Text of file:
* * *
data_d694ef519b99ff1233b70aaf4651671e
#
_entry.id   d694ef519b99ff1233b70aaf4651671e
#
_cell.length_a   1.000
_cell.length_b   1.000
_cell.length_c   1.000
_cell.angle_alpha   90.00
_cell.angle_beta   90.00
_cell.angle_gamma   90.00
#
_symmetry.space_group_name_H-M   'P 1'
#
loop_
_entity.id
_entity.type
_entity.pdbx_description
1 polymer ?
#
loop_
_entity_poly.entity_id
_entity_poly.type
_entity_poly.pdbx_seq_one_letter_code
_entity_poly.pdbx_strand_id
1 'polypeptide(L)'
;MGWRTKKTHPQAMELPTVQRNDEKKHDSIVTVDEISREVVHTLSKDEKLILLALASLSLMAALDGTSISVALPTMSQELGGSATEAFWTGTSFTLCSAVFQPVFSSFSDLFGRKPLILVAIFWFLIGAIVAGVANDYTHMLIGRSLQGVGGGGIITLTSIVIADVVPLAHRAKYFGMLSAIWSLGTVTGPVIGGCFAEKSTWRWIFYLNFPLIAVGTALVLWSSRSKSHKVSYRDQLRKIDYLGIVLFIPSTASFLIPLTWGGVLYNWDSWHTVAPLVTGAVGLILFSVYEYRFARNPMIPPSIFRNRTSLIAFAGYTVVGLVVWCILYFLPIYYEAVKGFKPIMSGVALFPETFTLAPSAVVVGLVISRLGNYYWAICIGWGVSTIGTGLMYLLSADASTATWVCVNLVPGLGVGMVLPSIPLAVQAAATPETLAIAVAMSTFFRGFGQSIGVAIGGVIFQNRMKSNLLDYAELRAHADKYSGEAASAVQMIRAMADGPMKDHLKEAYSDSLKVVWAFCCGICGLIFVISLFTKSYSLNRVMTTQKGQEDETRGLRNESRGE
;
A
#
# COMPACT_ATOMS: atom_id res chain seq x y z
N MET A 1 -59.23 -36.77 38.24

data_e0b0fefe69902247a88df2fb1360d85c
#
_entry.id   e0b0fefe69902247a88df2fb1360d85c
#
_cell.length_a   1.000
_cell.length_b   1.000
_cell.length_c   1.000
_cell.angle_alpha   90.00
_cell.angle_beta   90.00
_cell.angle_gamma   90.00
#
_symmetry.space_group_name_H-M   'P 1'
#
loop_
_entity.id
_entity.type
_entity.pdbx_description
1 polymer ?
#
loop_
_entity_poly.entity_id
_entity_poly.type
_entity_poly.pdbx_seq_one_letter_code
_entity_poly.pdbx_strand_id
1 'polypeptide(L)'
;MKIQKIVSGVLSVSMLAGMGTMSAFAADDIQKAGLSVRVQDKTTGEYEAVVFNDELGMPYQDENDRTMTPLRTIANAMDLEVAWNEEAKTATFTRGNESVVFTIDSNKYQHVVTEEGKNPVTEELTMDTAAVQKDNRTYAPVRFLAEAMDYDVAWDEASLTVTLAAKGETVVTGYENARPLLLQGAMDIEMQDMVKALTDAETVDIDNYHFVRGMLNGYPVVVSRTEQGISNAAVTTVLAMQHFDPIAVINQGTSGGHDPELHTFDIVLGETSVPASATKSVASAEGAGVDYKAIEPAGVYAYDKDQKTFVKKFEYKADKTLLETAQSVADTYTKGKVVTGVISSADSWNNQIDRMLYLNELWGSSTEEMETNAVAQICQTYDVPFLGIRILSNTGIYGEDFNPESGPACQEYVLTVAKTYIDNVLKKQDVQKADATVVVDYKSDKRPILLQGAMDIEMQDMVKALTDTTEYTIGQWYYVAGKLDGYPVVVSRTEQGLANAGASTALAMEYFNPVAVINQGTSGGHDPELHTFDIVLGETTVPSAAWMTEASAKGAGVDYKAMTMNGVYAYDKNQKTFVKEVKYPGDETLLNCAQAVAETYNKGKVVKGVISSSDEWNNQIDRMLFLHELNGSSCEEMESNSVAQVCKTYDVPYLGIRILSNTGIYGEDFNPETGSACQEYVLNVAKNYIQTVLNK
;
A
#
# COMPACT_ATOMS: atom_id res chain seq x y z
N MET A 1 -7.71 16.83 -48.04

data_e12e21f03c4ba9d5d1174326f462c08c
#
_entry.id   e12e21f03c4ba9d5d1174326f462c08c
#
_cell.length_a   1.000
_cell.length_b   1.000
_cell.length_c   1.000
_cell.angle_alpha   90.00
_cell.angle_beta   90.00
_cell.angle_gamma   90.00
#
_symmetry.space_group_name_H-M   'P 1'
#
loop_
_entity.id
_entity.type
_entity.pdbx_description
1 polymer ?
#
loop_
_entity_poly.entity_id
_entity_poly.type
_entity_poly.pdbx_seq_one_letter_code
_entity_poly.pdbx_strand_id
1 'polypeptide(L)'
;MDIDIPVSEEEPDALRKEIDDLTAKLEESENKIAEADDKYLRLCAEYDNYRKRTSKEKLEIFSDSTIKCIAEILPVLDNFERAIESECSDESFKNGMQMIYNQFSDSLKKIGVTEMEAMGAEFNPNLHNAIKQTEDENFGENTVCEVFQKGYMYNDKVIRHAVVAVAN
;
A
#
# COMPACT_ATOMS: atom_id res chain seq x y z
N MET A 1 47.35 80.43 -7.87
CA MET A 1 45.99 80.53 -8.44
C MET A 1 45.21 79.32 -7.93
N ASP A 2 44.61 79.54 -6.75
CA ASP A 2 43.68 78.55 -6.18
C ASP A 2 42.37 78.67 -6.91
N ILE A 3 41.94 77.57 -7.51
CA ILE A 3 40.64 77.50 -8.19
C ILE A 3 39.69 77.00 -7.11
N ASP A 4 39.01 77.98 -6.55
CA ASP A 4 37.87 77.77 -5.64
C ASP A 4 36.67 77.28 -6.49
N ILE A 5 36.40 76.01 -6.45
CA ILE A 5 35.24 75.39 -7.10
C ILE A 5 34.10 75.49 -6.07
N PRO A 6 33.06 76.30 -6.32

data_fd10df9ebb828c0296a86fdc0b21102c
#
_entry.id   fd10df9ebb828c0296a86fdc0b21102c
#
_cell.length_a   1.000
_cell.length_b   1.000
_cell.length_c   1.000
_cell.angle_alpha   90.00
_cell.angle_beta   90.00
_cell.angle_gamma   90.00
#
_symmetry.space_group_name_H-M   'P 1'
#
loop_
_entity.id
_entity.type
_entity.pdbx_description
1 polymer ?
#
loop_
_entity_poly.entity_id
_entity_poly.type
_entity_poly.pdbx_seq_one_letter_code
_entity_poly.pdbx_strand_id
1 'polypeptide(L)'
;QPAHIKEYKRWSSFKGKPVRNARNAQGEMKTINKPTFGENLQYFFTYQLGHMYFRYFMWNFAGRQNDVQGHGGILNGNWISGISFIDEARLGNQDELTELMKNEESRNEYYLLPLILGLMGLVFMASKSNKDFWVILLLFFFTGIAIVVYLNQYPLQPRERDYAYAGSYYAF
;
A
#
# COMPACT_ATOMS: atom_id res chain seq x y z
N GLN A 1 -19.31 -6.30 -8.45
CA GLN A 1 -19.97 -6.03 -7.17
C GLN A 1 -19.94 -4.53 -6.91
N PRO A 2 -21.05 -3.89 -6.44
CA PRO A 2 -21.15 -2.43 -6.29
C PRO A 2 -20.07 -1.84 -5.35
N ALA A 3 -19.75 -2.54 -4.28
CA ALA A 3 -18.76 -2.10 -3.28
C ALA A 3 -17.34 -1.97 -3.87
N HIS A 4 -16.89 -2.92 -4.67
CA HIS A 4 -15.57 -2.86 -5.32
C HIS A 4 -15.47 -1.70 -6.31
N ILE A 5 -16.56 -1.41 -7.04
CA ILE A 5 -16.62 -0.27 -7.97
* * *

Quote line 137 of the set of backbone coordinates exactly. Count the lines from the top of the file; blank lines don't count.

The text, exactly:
#